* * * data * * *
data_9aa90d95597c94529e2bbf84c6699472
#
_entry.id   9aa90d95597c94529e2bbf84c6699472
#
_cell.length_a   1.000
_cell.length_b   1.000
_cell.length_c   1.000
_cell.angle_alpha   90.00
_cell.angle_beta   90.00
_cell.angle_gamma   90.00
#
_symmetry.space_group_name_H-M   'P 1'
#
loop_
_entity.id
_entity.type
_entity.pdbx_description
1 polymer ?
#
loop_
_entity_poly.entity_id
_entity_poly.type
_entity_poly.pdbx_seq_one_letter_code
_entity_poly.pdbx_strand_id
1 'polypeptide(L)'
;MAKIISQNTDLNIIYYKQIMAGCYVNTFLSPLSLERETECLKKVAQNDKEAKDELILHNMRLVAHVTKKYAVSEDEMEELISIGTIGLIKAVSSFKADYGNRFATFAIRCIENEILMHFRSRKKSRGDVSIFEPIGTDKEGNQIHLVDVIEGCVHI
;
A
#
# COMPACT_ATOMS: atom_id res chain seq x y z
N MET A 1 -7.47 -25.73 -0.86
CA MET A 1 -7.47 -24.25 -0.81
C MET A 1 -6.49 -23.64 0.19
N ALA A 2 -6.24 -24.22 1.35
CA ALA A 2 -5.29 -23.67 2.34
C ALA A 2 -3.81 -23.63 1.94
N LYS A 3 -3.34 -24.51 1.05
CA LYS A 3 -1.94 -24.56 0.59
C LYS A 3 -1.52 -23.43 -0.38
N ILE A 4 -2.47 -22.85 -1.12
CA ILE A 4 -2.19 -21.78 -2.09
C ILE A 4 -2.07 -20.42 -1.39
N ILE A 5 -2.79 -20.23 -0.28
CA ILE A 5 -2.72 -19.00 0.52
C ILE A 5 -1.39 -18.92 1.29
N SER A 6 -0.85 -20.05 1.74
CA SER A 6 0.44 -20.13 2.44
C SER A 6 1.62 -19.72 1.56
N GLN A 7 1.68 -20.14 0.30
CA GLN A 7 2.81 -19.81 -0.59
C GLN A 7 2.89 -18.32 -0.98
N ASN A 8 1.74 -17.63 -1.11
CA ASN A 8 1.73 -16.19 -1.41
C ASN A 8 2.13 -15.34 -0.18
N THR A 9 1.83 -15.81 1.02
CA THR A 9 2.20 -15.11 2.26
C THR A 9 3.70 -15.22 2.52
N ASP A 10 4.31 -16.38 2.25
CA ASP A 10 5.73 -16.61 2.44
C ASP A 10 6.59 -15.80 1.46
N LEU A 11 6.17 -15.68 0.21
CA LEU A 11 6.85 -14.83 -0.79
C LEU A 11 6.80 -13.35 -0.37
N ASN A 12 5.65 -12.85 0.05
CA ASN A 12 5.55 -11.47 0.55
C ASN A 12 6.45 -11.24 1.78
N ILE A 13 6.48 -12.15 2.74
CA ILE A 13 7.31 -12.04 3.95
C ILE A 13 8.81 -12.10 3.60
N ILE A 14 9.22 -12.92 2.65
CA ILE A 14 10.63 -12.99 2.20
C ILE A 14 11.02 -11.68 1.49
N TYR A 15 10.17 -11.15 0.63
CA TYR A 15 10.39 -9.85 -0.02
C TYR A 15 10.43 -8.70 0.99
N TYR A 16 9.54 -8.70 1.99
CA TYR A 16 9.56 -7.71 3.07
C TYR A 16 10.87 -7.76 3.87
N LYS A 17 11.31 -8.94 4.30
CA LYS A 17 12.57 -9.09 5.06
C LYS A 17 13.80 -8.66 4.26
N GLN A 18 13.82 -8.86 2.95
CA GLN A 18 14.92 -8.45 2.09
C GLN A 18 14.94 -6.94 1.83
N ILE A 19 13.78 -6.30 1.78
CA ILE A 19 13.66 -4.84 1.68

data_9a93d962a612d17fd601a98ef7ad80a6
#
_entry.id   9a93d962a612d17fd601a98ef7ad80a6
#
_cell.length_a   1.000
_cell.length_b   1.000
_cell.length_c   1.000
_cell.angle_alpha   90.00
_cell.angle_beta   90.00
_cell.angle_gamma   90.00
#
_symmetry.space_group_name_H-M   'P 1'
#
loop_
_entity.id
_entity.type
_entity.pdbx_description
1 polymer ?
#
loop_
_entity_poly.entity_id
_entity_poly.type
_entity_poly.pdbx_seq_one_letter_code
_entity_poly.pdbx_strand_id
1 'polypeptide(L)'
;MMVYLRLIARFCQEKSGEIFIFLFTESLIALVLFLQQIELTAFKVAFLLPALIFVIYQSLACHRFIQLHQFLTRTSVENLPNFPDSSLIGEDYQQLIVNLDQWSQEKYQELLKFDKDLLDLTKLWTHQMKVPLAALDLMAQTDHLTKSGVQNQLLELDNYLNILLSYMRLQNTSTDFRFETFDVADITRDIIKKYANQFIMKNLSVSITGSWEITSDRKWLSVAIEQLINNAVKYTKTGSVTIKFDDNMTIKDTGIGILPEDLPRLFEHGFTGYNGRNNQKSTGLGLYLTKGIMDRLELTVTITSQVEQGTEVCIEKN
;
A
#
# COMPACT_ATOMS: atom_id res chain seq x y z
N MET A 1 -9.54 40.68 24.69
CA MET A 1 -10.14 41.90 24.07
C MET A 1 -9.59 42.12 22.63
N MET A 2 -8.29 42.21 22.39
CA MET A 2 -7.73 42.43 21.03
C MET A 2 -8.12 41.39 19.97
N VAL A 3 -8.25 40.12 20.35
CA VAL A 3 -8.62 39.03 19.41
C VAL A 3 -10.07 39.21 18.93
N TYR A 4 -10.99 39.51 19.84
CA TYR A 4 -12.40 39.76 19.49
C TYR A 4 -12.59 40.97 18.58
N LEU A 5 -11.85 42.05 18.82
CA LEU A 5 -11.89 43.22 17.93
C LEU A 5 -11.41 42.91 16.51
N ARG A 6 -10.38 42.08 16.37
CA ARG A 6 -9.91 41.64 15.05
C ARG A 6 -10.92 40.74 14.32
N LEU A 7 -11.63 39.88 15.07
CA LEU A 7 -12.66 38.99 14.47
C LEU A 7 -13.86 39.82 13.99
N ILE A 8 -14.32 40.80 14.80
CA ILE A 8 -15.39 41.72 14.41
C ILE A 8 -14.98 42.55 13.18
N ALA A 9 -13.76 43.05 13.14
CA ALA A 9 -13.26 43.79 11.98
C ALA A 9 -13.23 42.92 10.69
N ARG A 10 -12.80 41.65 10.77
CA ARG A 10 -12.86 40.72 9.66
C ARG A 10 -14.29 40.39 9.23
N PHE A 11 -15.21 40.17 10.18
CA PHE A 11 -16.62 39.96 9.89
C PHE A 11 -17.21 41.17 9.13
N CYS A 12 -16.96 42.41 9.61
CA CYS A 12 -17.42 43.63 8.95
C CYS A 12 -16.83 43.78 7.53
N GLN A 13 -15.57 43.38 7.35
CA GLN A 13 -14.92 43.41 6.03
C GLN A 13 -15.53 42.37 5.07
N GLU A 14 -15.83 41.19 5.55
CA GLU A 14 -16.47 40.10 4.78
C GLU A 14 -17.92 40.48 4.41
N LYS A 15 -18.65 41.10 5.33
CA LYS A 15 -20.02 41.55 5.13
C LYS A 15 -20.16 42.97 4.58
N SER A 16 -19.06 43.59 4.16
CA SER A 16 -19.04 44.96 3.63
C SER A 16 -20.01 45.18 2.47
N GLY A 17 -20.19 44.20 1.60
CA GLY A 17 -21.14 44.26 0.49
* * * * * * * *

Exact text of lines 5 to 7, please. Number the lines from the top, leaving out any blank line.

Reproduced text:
_cell.length_a   1.000
_cell.length_b   1.000
_cell.length_c   1.000